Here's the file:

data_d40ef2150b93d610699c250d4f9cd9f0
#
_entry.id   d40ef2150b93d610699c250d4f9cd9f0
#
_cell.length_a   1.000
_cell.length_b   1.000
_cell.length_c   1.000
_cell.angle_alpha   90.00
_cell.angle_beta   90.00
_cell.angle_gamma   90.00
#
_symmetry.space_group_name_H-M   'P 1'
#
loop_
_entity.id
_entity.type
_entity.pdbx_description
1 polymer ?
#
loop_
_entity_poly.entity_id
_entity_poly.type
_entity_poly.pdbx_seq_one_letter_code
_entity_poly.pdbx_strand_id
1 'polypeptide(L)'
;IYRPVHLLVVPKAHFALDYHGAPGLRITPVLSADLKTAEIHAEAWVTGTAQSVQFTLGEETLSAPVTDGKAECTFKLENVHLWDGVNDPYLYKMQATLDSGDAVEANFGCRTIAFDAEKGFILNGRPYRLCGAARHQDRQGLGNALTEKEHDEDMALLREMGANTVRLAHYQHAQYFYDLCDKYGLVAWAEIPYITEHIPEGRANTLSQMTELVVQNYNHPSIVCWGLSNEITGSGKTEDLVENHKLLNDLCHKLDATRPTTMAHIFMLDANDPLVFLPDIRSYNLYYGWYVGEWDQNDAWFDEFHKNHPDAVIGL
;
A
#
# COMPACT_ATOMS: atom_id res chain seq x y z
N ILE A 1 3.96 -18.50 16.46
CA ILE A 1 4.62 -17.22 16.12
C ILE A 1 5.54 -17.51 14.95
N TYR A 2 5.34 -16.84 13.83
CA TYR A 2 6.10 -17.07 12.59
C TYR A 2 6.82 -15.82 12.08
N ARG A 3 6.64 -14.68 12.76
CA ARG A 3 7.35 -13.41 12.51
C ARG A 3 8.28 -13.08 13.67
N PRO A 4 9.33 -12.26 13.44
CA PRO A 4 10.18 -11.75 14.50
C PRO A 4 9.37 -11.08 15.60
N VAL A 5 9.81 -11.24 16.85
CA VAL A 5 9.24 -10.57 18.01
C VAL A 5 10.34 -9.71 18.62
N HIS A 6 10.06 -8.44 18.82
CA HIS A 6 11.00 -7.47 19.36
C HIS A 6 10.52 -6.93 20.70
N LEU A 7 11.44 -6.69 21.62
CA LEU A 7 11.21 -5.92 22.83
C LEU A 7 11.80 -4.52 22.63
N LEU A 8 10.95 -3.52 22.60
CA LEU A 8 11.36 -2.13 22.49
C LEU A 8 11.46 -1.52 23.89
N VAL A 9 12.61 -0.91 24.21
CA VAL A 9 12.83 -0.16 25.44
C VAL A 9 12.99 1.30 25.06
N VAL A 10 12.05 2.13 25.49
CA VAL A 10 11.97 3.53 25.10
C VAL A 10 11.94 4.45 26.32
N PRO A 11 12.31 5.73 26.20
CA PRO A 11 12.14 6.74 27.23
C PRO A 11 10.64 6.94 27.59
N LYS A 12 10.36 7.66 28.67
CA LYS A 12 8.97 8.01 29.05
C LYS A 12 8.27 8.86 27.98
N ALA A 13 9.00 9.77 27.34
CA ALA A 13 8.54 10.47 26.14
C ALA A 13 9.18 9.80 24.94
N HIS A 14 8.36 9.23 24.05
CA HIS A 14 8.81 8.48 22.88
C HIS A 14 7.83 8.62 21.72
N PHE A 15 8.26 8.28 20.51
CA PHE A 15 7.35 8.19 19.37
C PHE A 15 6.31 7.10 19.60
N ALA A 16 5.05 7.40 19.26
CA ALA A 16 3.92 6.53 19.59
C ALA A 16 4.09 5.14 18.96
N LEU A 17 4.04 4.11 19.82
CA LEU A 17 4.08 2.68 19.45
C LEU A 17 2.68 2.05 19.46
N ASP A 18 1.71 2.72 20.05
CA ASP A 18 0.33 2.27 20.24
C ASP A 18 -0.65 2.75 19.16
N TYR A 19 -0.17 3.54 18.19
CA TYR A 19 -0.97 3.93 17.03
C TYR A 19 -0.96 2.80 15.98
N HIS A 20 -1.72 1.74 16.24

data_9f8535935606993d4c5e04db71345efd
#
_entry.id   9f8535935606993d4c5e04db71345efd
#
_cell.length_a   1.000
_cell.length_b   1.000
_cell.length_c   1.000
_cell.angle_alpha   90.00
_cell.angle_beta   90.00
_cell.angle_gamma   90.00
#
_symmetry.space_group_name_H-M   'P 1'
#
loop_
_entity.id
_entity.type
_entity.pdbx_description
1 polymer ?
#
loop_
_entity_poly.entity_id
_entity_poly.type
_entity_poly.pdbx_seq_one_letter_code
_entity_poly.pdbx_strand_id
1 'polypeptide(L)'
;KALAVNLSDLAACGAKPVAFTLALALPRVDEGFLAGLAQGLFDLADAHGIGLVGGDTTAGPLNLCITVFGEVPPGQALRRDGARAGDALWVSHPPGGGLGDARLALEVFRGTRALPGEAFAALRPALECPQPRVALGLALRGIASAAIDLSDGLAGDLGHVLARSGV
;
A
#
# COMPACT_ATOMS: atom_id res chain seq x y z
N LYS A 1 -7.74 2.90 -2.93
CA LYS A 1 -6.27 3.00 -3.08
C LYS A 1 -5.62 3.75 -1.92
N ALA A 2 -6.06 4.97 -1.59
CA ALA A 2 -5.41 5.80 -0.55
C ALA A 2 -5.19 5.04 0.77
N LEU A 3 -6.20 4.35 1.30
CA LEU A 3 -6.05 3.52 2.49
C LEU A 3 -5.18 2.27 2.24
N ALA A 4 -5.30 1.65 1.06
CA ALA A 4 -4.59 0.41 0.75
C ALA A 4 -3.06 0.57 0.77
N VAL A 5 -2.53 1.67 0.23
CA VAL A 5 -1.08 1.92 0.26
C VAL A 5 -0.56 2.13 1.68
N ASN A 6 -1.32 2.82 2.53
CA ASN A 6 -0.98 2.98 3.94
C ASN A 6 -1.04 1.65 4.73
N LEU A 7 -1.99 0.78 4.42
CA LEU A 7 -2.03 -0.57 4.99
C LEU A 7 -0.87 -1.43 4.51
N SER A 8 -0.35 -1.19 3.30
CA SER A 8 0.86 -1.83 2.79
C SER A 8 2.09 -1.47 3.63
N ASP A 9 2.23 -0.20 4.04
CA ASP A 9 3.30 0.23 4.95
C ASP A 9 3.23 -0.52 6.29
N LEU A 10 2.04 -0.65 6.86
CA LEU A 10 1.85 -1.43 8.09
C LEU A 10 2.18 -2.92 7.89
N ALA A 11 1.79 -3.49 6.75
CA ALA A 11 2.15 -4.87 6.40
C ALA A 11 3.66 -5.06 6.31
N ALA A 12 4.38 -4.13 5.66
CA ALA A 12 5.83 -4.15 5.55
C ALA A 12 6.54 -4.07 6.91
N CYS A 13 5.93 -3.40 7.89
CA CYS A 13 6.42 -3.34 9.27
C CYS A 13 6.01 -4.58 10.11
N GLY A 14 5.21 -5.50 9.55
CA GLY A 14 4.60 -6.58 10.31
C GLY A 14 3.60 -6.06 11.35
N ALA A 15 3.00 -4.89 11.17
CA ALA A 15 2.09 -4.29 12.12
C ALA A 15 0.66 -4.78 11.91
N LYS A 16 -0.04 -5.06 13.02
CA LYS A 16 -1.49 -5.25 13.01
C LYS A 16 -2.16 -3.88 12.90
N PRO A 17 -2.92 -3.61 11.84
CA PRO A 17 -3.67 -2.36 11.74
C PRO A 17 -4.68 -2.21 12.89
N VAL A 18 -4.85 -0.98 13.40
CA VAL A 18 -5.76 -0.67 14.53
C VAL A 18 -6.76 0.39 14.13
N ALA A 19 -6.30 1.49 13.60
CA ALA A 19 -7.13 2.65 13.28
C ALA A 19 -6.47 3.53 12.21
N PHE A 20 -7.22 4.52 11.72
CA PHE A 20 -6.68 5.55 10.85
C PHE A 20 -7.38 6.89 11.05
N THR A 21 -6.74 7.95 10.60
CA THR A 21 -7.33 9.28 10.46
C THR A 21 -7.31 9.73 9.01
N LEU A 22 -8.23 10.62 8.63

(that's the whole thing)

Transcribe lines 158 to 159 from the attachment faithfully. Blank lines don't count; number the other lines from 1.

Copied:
N GLY A 14 5.21 -5.50 9.55
CA GLY A 14 4.60 -6.58 10.31